Two political junkies got together this week on Hot Politics. Host David McKie invited Max Fawcett, the host of the sister podcast Maxed Out, to wrap up the first season of Hot Politics.

Social media, clicks and disinformation were on the menu. Two former Conservative leaders recently delivered speeches about divisiveness and nastiness, particularly on social media. Erin O'Toole gave his farewell speech in Parliament, and former Progressive Conservative prime minister Brian Mulroney spoke at a meeting in Halifax.

“Instead of debating our national purpose in this chamber, too many of us are often chasing algorithms down a sinkhole of diversion and division,” O’Toole said in his goodbye speech in the House of Commons in the final days of the parliamentary session.

Mulroney's speech said politicians will be judged by what they do, not what they tweet.

“The history is unconcerned with the trivia and the trash of rumours and gossip floating around Parliament Hill. History is only concerned with the big-ticket items Canada needs to talk about sustainable jobs differently — the big-ticket items that have shaped the future of Canada,” he said.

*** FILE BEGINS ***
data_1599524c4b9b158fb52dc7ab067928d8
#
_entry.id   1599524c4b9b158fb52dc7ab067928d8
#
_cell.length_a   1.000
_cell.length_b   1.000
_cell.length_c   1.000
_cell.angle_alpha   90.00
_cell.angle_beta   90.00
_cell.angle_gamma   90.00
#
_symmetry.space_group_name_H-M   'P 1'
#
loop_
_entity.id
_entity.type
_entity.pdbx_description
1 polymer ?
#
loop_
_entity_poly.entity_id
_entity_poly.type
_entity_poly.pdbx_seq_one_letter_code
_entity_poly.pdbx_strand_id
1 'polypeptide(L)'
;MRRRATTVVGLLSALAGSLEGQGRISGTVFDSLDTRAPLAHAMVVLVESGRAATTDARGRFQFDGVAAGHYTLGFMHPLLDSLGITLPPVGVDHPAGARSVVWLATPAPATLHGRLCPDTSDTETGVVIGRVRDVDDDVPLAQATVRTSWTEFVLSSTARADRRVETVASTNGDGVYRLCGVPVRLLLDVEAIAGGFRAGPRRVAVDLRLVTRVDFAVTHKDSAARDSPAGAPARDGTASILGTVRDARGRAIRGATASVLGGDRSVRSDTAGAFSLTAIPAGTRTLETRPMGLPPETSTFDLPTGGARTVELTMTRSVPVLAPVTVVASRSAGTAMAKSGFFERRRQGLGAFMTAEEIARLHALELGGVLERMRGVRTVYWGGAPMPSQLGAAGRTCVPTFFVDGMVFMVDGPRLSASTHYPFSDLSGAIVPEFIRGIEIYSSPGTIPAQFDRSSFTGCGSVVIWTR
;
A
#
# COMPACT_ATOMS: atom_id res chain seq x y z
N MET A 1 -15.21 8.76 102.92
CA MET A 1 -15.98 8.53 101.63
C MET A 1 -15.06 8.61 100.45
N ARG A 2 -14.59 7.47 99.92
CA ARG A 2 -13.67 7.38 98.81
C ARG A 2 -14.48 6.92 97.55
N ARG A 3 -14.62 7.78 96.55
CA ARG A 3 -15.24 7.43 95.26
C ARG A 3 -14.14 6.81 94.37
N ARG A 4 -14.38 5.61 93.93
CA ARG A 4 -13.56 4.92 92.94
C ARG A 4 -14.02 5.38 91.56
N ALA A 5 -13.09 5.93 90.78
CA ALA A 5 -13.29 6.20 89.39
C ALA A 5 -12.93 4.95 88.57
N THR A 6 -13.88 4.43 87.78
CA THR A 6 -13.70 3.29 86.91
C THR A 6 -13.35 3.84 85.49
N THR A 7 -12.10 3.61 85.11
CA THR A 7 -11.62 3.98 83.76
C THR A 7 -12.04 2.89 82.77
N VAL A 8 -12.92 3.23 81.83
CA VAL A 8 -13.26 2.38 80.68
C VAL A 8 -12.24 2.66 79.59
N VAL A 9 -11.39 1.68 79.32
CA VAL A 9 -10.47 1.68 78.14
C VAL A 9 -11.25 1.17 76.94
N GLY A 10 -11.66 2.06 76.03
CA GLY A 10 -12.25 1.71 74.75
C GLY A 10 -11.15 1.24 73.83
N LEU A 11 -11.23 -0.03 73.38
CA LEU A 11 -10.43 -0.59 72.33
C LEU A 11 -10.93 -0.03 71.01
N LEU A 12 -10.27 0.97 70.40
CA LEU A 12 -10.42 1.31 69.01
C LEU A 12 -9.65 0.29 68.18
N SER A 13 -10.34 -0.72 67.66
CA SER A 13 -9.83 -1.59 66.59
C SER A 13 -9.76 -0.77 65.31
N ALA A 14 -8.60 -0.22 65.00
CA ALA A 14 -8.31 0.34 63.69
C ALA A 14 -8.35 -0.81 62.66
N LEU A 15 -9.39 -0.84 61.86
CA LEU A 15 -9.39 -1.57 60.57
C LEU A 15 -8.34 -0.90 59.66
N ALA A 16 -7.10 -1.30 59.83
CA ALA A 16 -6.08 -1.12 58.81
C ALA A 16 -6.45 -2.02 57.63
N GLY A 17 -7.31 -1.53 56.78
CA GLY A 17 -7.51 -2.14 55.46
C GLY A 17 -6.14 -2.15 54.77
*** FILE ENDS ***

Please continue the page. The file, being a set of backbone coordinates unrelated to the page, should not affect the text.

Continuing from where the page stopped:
Max joined David to discuss how the divide is not just hurting the public’s perception of politicians, but democracy itself.

The elephant in the room at both speeches was federal Conservative Leader Pierre Poilievre.

“There was a lot in there that was directed, if you read between the lines, at Poilievre, being a follower of followers,” said Max. “That sort of describes Poilievre ... the searching for the viral moments and looking for clips rather than real debate.”

As the two dissected recent federal byelections across the country, Max pinned the current political landscape in Canada as uninviting.

To wrap up Hot Politics' first season, columnist @maxfawcett joined host @mckiedavid to discuss how political division is not just hurting the public’s perception of politicians, but democracy itself.

“I think a lot of accomplished people, whether they're in business, science or other areas of public life, are going to look at politics and look at the cost of getting involved and specifically the cost of being on social media and say, ‘Yeah, you know what? Not worth it … the price here is just too high.’”

Max and David also talked about the media tactics of each federal party as Max assigned them grades. He gave the Conservatives a fail.

“They routinely trade in conspiracy theories, nonsense about climate change, nonsense about federal policies. They misrepresent information to fit their worldview,” he said.

The Liberals weren’t doing too well, either, according to Max.

“They have to bring forward some new faces and new voices. They’ve got an opportunity right now because the current Liberal cabinet is firing on no cylinders.”

For a full report card of Canada’s political parties, tune into Hot Politics’ last episode of the season: Performance Politics.

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